Groundnut (Arachis hypogaea) is an indispensable and income-generating crop particularly for women who traditionally manage the crop in Zambia. It is produced by more than 90 percent of the smallholder farmers and the second typically cultivated crop after maize.
Conversely, over the years there has been a drop in groundnut yields for instance, in 2012 the production declined by approximately 60% (from 278,775 metric tonnes to 113,026 metric tonnes). This is attributed to a number of dynamics such as diseases and pest attacks, availability of markets, markets and prices of competing crops, degradation of soil fertility and droughts. Additionally, groundnut is one of the most susceptible crop to Aspergillus group of fungi infection and subsequent aflatoxin contamination either in the field (pre-harvest) or during storage (post-harvest). Apparently, the main entry for fungal invasion is direct contact of developing groundnut pods with fungal mycelium in the soil. Another suggested route of entry is through the flowers. Aspergillus species can survive through harsh weather conditions in the soil by means of conidia and sclerotia production.
Consumption of aflatoxin contaminated groundnuts is known to have side effects on humans as well as animals. Some of the detrimental effects include impaired immune system, stunted growth and cognitive developmental challenges in children, liver cancer in adults and death in severe cases. For instance, a case in Kenya where more than 100 persons died. In addition, the contaminated crop generally affects the livelihood of the small holder farmers because of declined income generation as a result of crop rejection, reduced crop market worth or inability to gain access to the higher-value global trade markets.
Bearing in mind that food safety is a fundamental public health concern, mitigating aflatoxin contamination using resistant groundnut genotype as one of the cost-effective and sustainable tactic cannot be over stressed. Genetic resistance can therefore be used as one of the integrated management approaches apart from soil water management, soil amendments, bio-control, soil pest control, proper drying and curing and storage in solving the problem of aflatoxin contamination in Zambia.
The steps I intend to take to develop my idea in sustainable crop protection are as follows; Firstly, I intend to secure groundnut 15 landraces from the National Plant Genetic Resource Centre (NPGR) and multiply the seed on-station. The same will be done for the hybrid seed which will be collected from different seed companies and agricultural research stations in Zambia. Secondly, the harvested seed will then be subjected to three diverse agro-ecological zones of Zambia by planting both on-farm and on-station (multi-locational) and screened for genetic resistance to seed infection and aflatoxin production. The promising resistant lines will further be assessed before finally incorporating them in the national breeding program.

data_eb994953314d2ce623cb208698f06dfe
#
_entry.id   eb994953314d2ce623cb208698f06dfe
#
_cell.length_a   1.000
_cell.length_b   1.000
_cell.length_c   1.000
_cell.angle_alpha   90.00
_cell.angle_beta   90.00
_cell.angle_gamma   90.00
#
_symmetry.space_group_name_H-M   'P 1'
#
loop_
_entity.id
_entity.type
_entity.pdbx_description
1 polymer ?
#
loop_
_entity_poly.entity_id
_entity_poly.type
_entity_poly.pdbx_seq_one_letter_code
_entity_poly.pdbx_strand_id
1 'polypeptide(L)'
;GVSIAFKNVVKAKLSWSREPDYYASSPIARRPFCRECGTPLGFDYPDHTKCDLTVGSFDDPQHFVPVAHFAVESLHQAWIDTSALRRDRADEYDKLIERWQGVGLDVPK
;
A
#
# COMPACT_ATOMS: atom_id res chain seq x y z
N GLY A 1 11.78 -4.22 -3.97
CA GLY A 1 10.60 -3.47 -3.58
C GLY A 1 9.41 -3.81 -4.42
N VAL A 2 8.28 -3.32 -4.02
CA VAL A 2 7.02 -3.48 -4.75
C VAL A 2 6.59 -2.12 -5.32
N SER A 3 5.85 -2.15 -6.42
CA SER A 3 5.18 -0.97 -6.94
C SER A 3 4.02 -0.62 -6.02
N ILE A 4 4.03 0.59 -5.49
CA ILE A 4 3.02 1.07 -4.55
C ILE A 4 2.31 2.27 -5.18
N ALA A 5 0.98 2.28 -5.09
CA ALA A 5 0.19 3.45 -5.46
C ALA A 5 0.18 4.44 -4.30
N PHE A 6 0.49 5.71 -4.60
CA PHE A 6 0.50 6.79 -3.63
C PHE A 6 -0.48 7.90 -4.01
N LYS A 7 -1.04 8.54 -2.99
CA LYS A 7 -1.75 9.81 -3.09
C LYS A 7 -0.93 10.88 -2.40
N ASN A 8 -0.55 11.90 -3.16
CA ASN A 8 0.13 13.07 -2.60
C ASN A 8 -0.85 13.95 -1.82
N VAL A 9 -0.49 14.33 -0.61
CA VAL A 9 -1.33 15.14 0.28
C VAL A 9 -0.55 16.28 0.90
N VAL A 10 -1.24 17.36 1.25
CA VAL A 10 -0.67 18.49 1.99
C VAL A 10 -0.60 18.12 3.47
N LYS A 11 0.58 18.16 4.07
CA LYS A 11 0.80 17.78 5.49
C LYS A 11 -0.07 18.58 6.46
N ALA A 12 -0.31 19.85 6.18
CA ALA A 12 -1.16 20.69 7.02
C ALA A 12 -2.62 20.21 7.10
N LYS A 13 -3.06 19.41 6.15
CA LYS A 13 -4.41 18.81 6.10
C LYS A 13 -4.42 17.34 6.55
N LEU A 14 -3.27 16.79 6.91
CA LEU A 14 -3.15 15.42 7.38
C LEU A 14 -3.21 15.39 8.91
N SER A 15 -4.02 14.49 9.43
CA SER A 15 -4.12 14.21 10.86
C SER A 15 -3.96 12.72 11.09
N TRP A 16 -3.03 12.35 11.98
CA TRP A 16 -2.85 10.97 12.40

The key stakeholders and beneficiaries in this innovation are the commercial and small scale farmers in particular who mainly grow the crop as a source of income. The actors in the value chain of groundnuts such as the peanut butter producing companies. This will be a plus if the end product is aflatoxin-free. Other beneficiaries are the consumers because they have a basic right to food safety. The plant breeders also are key stakeholders in this idea because they will bring on board the necessary breeding skills and knowledge to make this innovation a successful research. Various agricultural research institutions engaged in research and development and non-governmental organization that promote food safety and security would be potential stakeholders.
The proposed outcome of this innovation is that we will have bred and released groundnut genotype(s) on the market that will provide resistance and reduce aflatoxin contamination levels. Consequently, this will not only promote international trade with the European markets who have stringent measures when it comes to aflatoxin contamination but increase income for the farmers thus improving their livelihoods.
One of the social positive impacts the innovation will create is the reduction of health related risks such as liver cancer and mentally impaired children. It will promote healthier communities as a result of consuming safe food. This idea will immensely also give a wider insight with regard to genetic resistance in groundnuts to contamination. The farmers will be encouraged to supply their produce to the available markets at an attractive price thus increasing their income base and ultimately reduce the poverty levels. They will afford to take their children to school and meet other socio-economic responsibilities. Overall, people will consume groundnuts without uncertainties for fear of aflatoxicosis especially in the rural setup which is one of the main source of proteins.
My motivation in carrying out this innovation is based on the fact that groundnuts plays an important role in the livelihoods of many smallholder farmers in the country. Not only as an income generating activity but also as the source of proteins. My enthusiasm is to advance the agenda of food safety and promote a country that will be food secure rather food insecure. Being a cash crop, it also earns the country foreign exchange that helps to stabilize the economy.
Taking part in the Next Generation Agri-Summit will be a life changing experience. Networking with other young innovators and linking with seasoned researchers and practitioners will be a major milestone of my career in science. My aim would be to accomplish the task at hand and contribute to the pool of knowledge with regard to aflatoxin ‘the silent killer’.
Owen Machuku, Zambia